Sociology is a social science discipline that enables us to understand how society is organized, how society is ever changing, and how groups experience the social world. It is a discipline that can also let us start to understand group attitudes and behaviors as well as individual lives. It examines the ways in which social categories (such as class, race, sex, age, nationality, or sexuality), and various social institutions (such as kinship, economic, political, or religious) affect human attitudes, actions, and opportunities. It also lets us begin to understand more broadly how our society is organized. One of the most important things that sociology does is to link individuals' private troubles to large public societal problems; this is called the "sociological imagination." For instance, if person in Detroit is laid off from his or her job, what are the larger societal trends that might be the reason for that layoff? Or, think about all of the people without health insurance around you – what are the real reasons for this lack of insurance and how can we understand this disparity?
In the Department of Sociology at Wayne State, we specialize in the study of health and illness, race and gender inequality, labor studies, and urban studies. Faculty members study a variety of things themselves, for instance, gender and race inequalities in paid work, policy changes in workplaces, fetal alcohol syndrome, elder abuse, menopause and midlife, religion and racial politics in Detroit, the Detroit gardening movement, motherhood, why different racial groups stay in Detroit, public health, and race disparities in education. We also have faculty studying paid work patterns, work-family policy, social movements, and the effects of natural disasters in countries such as Mexico, China, Germany and Japan. A good background in Sociology can be a valuable component of preparation for a variety of careers, professions, and occupations.
Admission requirements for this program are satisfied by the general requirements for undergraduate admission to the University.
Candidates must complete 120 credits in course work including satisfaction of the University General Education Requirements and the College of Liberal Arts and Sciences Group Requirements, as well as the Departmental major requirements cited below. All course work must be completed in accordance with the regulations of the University and the College governing undergraduate scholarship and degrees. It is expected that Group Requirements will be fulfilled during the freshman and sophomore years. Language Group Requirements should normally be fulfilled before election of the major.
Students majoring in sociology are required to elect a minimum of thirty-three credits in the field of sociology, including seven required courses:
|SOC 1010||Understanding Human Society||3|
|SOC 2200||Sociology as a Vocation I||2|
|SOC 3200||Methods of Social Research||3|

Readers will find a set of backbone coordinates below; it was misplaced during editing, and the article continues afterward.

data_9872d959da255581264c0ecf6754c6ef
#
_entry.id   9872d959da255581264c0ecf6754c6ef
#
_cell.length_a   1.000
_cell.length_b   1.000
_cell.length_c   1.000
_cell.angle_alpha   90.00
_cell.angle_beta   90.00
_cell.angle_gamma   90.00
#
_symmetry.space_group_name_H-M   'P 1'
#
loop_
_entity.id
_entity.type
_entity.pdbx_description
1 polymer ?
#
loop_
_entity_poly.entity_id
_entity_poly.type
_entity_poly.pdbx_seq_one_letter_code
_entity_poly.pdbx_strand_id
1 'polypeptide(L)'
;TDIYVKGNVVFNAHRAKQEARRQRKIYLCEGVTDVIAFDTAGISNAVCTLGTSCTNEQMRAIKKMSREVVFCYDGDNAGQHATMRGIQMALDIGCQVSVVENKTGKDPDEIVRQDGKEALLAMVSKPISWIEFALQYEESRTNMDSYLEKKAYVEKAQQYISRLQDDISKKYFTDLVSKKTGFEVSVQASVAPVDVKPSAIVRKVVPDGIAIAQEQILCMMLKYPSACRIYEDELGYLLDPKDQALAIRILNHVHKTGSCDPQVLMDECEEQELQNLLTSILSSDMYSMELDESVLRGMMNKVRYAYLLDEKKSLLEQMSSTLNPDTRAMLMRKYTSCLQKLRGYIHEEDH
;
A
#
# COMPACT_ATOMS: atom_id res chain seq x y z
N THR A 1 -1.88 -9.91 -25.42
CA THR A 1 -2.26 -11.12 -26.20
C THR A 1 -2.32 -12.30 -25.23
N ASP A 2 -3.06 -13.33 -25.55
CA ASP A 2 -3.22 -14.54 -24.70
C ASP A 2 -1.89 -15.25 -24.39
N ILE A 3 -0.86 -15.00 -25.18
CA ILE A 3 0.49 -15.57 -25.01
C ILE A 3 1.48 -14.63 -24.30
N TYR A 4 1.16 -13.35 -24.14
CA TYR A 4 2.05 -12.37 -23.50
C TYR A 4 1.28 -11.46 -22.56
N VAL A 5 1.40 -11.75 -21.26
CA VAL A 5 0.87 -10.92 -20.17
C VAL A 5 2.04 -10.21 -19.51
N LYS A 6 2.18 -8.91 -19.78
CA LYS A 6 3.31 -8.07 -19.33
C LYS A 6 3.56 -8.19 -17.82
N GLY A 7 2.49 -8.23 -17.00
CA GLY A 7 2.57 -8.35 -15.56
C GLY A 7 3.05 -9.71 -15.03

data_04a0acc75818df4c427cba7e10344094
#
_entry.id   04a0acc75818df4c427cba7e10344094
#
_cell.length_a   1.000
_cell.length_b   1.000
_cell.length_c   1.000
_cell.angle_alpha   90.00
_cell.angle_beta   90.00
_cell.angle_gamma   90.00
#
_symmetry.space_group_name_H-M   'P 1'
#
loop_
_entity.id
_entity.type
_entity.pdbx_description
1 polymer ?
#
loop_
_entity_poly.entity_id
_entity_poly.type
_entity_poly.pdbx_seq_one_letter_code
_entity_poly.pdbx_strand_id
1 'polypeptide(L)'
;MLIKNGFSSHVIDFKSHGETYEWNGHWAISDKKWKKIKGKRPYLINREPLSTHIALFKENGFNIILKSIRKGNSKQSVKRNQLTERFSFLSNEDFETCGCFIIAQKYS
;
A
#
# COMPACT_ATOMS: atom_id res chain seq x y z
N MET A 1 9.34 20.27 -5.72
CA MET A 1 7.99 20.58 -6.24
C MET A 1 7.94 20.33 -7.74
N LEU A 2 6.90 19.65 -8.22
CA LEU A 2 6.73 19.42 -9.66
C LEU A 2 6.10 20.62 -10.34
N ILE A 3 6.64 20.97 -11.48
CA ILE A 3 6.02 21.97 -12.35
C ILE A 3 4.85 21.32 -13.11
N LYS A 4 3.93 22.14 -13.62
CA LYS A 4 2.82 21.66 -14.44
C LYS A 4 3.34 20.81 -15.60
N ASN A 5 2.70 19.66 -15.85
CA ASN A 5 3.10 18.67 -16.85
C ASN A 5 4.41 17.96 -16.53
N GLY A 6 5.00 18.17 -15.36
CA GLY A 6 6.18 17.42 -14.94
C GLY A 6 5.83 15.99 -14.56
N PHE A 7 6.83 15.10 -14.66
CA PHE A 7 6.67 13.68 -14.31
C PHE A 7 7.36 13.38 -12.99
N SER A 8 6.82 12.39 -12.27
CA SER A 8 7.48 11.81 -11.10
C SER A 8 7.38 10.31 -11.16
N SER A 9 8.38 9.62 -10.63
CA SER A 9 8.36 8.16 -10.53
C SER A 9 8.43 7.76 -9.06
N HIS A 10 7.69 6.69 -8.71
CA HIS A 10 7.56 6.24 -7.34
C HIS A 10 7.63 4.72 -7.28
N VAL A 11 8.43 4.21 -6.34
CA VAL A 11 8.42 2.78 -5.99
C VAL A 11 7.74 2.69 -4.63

|SOC 3220||Introduction to Social Statistics||3|
|SOC 3050||Basic Sociological Theory||3|
|SOC 4010||Sociology as a Vocation II||1|
|SOC 4996||Sociology Capstone||3|
|Electives (at least 6 credits at the 4000/5000 level)||15|
For SOC 4996, students are required to complete SOC 1010, SOC 2200, SOC 3200, and one sociology course at the 3000/4000 level with passing grades prior to enrollment. SOC 4996 also must also be completed with a grade of D- or better. In addition to required courses, all sociology majors are required to take at least fifteen credits in sociology elective courses. Students must maintain a 2.0 GPA within the major.
Sociology Honors Program
The honors designation is available to sociology students who fulfill all requirements for the major and who maintain a cumulative grade point average of at least 3.3 and at least 3.3 in sociology courses. Honors students must demonstrate the ability to do original work by writing an Honors Thesis during their senior year. The Sociology Honors Program is at least fifteen credits and leads to a degree designation "with Honors in Sociology."
Requirements for the Honors Degree are:
- satisfaction of all requirements for a major in sociology;
- completion of Honors section of SOC 3220 with grade of C or better;
- completion of Honors Section SOC 4996 with a grade of C or better; or SOC 4999;
- At least one additional sociology course with the Honors designation with a C or better (3 credits min.)
- Honors Option in a 4000 level SOC class with a C or better;
- an approved Honors Thesis; and
- at least one 4200-level seminar with a C or better (HON 4200-HON 4280) offered through the Honors Program of the College of Liberal Arts and Sciences.
AGRADE Program (Accelerated Graduate Enrollment)
The Department of Sociology permits academically superior majors to petition for admission into the College’s AGRADE Program. AGRADE procedures enable qualified seniors in the Department to enroll simultaneously in the undergraduate and graduate programs of the College and apply a maximum of sixteen credits towards both a bachelor’s degree and a master’s degree in the major field. Students must have a minimum cumulative GPA of 3.3 and final approval from their major department. They must also have completed 90 credits of their undergraduate degree in order to apply for AGRADE.
For more details about the AGRADE Program, contact the Undergraduate advisor in Sociology (313-577-2930), or the Graduate Office of the College of Liberal Arts and Sciences (313-577-2690).